EDVISION

Dialogue Series Focuses on Educational Justice Within African American Communities

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Community DialogueThe LMU Family of Schools and the SOE Ed.D. in Educational Leadership for Social Justice Program hosted a series of panel discussions in 2014-2015 on “Building Educational Justice within African American Communities.” These dialogues provided participants the opportunity to engage as a diverse community in critical conversations that promote a more just and equitable education for students while building stronger connections between the university, K-12 schools and communities.

The first community dialogue, titled “Social, Emotional and Identity Formation of African American Students,” took place on October 8, 2014 and explored the educational experiences of African American students including issues of identity formation, social relationships and emotional well-being in considering a more socially just learning practice for students of color. This dialogue was moderated by Deanna Cooke, Ph.D., director of engaged learning, Bellarmine College of Liberal Arts, Loyola Marymount University. Panelists included Alan Green, Ph.D., associate professor in the Clinical Education and School Counseling Program, USC; Cheryl Grills, Ph.D., professor of psychology, Bellarmine College of Liberal Arts, Loyola Marymount University; Brandi Odom Lucas, Ed.D. ’14, assistant principal, Verbum Dei High School and William Parham, Ph.D., ABPP, director of the Counseling Program, School of Education, Loyola Marymount University.

On November 5, 2014, the second community dialogue took place, “African American Youth Empowerment: Culturally Relevant/Responsive Teaching and Pedagogy.” This dialogue, moderated by Starlett Quarles, host, of “The Dialogue – Real Talk Real People!,” on LA Talk Live explored ways of teaching and learning that encourage positive self-identity and empower students of color. Panelists included Wade Brown, Ed.D. ’14, specialist in the Los Angeles Unified School District; Shani Byard, Ed.D. ’12, owner/instructor of Message Media Education and Co-Chair, Education Committee, Empowerment Congress; Adilifu Nama, Ph.D., associate professor, African American Studies, Loyola Marymount University; Jean Pennicooke, M.A., principal of the Kentwood Elementary School and Miranda L. Ra’oof, Ed.D. ’13, principal of the Pio Pico Middle School.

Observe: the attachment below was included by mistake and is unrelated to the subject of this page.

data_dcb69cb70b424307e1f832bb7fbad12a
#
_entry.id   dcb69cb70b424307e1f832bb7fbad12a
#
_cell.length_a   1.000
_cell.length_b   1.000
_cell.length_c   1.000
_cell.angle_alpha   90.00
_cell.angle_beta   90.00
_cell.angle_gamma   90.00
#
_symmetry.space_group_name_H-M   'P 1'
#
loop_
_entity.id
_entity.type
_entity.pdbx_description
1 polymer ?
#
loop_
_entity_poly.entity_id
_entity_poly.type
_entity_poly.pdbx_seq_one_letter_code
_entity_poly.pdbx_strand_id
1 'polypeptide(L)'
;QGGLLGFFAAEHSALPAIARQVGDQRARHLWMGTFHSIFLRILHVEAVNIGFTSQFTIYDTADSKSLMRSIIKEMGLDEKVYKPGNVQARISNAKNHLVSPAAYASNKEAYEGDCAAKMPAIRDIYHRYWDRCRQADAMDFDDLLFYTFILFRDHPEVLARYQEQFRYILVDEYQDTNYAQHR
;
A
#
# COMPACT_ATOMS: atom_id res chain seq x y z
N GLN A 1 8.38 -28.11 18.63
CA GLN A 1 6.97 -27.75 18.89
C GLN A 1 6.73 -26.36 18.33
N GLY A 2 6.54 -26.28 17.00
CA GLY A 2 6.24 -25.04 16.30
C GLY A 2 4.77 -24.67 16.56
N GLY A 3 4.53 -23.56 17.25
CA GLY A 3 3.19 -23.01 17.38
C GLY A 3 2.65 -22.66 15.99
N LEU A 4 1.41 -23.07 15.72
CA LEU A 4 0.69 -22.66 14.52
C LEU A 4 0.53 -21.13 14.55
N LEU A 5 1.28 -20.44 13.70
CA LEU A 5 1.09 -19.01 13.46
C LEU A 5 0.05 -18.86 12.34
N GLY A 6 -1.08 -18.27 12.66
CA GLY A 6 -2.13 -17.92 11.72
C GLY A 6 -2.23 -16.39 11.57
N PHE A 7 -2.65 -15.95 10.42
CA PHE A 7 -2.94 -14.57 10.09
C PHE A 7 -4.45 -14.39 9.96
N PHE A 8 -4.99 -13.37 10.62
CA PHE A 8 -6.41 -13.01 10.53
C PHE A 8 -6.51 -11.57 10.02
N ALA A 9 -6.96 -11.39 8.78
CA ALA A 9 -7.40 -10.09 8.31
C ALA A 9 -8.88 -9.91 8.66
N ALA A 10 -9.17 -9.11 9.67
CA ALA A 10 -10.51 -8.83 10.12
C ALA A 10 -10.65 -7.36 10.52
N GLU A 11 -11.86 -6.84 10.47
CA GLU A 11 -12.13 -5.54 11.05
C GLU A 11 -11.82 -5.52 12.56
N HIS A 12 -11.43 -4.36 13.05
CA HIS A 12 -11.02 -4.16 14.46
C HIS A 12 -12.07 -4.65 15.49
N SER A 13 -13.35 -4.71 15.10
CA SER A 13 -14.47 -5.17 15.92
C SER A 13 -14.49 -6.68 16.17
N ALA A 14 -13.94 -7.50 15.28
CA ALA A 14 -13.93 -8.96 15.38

The Spring 2015 series of community dialogues kicked off on February 10, 2015 with the second annual Leavey Presidential Chair Lecture hosted by the Loyola Marymount University Leavey Presidential Chair, the School of Education Office of the Dean, the Ed.D. in Educational Leadership for Social Justice program and the LMU Family of Schools. The keynote address, “50 Years After the Moynihan Report: Ethical Concerns in the Education of African American Children,” was delivered by Carol Brunson Day, Ph.D., board president of the National Association for the Education of Young Children. Day addressed the historical ramifications of the report upon African American children and their communities, both then and now, and addressed ethical concerns related to public policy and social justice efforts of teachers, researchers and educational leaders, with respect to the educational needs of African American children.

On February 25, 2015, Beth Stoddard, Ph.D., chair and associate professor of Educational Leadership, School of Education, Loyola Marymount University moderated the first spring panel discussion on “African American Students and Higher Education.” This dialogue focused on issues of higher education and the experience of African American college and university students. Panelists included Abbie Robinson-Armstrong, Ph.D., vice president for Intercultural Affairs, Loyola Marymount University; Brad Stone, Ph.D., professor of philosophy, and chair of the African American Studies Department, Loyola Marymount University; Lauren Turner, Ed.D. ’10, teacher, El Segundo High School and LaDana Willis, B.A. ’12, History and African American Studies.

The final event in the series, “Educational Justice: Policy and Leadership Issues Impacting African American Students,” was hosted on March 25, 2015 and was moderated by Ref Rodriguez, Ed.D., co-founder, Partnership to Uplift Communities (PUC) Schools and member of the California Commission on Teacher Credentialing. This dialogue explored implications of education policies and practices that either enhance or preclude social justice in education and opportunities for African American students. Panel members included Dean Shane P. Martin, Ph.D., dean and professor of the School of Education, Loyola Marymount University and commissioner of the California Commission on Teacher Credentialing; Angela Bass, Ed.D. ’11, vice president of Partners for Developing Futures and Carla McCullough, Ed.D. ’12, principal of the Alliance College-Ready Public Schools.